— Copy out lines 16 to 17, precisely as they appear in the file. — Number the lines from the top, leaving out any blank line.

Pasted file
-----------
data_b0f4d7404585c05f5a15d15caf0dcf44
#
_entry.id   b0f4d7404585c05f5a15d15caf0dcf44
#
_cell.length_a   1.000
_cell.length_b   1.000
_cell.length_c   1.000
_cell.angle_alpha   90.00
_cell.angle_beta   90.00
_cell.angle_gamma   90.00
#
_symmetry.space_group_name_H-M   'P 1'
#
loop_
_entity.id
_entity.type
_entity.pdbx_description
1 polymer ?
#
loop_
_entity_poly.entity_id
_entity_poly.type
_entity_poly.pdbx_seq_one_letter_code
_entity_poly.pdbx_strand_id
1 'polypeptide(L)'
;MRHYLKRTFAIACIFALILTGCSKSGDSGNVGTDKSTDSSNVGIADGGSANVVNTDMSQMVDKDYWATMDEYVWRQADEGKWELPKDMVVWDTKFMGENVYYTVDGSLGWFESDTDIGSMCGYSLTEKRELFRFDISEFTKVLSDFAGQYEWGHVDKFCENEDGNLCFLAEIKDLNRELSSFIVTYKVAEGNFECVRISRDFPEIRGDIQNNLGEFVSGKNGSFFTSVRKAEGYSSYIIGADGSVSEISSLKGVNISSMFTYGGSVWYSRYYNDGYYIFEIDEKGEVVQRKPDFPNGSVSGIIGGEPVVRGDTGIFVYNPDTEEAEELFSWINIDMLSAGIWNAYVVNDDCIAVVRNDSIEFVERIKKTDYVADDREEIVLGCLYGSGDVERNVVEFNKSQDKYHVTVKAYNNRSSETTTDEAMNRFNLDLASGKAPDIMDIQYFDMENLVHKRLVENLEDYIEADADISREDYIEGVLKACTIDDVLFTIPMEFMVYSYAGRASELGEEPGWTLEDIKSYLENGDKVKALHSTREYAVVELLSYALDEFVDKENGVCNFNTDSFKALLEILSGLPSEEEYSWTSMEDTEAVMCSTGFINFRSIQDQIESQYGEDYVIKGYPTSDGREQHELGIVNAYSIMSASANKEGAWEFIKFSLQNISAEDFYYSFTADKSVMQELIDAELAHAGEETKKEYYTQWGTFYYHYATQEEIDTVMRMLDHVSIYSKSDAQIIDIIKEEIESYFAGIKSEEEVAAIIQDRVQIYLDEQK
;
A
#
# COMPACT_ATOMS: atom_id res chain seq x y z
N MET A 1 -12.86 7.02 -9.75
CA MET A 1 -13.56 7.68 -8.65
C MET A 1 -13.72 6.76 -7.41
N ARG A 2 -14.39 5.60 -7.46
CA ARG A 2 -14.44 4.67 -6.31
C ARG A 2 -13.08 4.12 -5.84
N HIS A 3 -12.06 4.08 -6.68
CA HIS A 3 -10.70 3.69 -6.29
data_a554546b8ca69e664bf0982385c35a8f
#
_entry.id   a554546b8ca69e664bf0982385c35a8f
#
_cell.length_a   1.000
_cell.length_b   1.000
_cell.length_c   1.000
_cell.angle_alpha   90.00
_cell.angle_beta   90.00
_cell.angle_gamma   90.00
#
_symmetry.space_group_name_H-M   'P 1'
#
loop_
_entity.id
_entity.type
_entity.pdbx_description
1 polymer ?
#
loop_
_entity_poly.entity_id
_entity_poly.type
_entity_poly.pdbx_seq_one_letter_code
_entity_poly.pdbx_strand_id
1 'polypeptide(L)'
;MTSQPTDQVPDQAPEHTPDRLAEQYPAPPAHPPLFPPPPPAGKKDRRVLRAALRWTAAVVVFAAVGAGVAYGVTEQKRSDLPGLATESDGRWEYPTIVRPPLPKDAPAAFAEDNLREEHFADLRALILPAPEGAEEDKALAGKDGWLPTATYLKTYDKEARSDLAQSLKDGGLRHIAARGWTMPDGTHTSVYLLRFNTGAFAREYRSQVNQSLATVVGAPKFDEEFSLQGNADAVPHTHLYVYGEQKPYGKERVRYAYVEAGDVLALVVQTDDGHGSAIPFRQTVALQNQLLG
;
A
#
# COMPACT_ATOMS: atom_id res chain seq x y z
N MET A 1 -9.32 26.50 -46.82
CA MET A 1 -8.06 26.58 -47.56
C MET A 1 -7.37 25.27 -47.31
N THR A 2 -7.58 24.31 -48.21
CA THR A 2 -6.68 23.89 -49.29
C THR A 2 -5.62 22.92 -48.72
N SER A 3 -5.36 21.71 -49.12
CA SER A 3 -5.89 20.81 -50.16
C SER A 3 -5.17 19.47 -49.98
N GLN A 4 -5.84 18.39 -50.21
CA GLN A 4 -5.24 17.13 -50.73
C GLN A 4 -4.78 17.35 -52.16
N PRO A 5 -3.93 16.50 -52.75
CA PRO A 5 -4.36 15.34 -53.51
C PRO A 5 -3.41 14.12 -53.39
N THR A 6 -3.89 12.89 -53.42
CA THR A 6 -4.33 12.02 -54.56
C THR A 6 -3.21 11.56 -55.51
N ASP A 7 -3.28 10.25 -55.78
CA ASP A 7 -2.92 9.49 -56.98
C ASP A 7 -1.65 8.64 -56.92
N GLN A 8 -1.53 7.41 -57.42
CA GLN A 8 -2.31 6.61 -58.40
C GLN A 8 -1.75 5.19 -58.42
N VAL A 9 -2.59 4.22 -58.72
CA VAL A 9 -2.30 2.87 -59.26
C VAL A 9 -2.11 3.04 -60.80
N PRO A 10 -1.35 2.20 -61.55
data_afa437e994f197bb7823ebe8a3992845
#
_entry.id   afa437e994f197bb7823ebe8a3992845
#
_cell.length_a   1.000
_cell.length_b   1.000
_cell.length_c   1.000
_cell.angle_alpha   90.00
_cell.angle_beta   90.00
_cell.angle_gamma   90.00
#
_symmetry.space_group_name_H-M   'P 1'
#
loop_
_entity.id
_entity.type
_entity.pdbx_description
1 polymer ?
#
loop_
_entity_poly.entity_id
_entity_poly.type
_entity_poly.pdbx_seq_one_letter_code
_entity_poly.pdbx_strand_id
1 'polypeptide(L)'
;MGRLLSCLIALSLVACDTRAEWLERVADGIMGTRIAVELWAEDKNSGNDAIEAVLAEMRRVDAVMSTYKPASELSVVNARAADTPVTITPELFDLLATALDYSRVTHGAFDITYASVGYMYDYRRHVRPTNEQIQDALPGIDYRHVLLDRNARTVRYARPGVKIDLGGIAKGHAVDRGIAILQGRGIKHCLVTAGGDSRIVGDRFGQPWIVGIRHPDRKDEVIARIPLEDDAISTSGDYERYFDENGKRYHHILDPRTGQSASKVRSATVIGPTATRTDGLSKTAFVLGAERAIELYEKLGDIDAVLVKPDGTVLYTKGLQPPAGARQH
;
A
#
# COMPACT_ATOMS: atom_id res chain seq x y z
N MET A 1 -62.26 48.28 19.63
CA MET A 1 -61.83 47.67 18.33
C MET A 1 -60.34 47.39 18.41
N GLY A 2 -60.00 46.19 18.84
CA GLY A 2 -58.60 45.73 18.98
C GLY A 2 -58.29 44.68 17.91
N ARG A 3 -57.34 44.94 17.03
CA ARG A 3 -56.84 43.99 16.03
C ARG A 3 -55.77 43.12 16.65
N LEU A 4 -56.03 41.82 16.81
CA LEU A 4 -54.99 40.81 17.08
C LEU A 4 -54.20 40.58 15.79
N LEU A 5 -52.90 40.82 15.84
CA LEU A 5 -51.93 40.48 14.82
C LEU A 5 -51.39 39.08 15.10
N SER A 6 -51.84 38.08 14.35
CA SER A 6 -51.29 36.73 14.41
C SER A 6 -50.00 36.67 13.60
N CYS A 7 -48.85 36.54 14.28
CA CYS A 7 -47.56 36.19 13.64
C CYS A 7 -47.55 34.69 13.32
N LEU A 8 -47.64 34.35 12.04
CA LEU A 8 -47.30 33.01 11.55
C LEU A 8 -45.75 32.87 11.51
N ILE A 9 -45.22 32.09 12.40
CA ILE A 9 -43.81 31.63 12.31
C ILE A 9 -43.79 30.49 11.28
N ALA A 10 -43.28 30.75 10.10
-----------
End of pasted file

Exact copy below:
_entity.type
_entity.pdbx_description